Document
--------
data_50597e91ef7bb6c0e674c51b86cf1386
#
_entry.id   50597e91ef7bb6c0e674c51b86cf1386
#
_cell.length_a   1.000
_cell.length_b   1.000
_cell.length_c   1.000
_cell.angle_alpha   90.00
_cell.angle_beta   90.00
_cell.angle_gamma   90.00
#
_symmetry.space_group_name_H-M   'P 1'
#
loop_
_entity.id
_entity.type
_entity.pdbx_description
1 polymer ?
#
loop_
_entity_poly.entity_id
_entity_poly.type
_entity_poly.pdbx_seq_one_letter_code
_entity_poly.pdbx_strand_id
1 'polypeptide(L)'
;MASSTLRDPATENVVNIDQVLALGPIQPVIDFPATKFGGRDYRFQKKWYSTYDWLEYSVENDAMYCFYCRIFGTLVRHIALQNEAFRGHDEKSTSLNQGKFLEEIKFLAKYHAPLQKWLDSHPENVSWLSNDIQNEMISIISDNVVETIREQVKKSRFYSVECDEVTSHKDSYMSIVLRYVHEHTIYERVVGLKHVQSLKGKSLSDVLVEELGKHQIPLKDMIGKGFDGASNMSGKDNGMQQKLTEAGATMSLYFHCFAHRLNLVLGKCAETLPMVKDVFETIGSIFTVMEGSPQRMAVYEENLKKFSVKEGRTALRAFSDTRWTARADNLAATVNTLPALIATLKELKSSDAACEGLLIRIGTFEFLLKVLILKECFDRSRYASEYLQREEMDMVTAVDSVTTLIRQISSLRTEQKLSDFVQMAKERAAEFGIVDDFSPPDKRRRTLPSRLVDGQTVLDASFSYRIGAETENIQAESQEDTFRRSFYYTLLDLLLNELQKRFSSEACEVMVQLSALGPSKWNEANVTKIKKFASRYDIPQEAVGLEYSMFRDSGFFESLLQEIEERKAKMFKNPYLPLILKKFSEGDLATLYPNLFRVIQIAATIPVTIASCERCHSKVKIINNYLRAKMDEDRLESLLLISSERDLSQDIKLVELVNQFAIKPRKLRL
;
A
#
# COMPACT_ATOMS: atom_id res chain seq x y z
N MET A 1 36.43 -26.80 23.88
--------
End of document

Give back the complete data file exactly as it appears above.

data_50597e91ef7bb6c0e674c51b86cf1386
#
_entry.id   50597e91ef7bb6c0e674c51b86cf1386
#
_cell.length_a   1.000
_cell.length_b   1.000
_cell.length_c   1.000
_cell.angle_alpha   90.00
_cell.angle_beta   90.00
_cell.angle_gamma   90.00
#
_symmetry.space_group_name_H-M   'P 1'
#
loop_
_entity.id
_entity.type
_entity.pdbx_description
1 polymer ?
#
loop_
_entity_poly.entity_id
_entity_poly.type
_entity_poly.pdbx_seq_one_letter_code
_entity_poly.pdbx_strand_id
1 'polypeptide(L)'
;MASSTLRDPATENVVNIDQVLALGPIQPVIDFPATKFGGRDYRFQKKWYSTYDWLEYSVENDAMYCFYCRIFGTLVRHIALQNEAFRGHDEKSTSLNQGKFLEEIKFLAKYHAPLQKWLDSHPENVSWLSNDIQNEMISIISDNVVETIREQVKKSRFYSVECDEVTSHKDSYMSIVLRYVHEHTIYERVVGLKHVQSLKGKSLSDVLVEELGKHQIPLKDMIGKGFDGASNMSGKDNGMQQKLTEAGATMSLYFHCFAHRLNLVLGKCAETLPMVKDVFETIGSIFTVMEGSPQRMAVYEENLKKFSVKEGRTALRAFSDTRWTARADNLAATVNTLPALIATLKELKSSDAACEGLLIRIGTFEFLLKVLILKECFDRSRYASEYLQREEMDMVTAVDSVTTLIRQISSLRTEQKLSDFVQMAKERAAEFGIVDDFSPPDKRRRTLPSRLVDGQTVLDASFSYRIGAETENIQAESQEDTFRRSFYYTLLDLLLNELQKRFSSEACEVMVQLSALGPSKWNEANVTKIKKFASRYDIPQEAVGLEYSMFRDSGFFESLLQEIEERKAKMFKNPYLPLILKKFSEGDLATLYPNLFRVIQIAATIPVTIASCERCHSKVKIINNYLRAKMDEDRLESLLLISSERDLSQDIKLVELVNQFAIKPRKLRL
;
A
#
# COMPACT_ATOMS: atom_id res chain seq x y z
N MET A 1 36.43 -26.80 23.88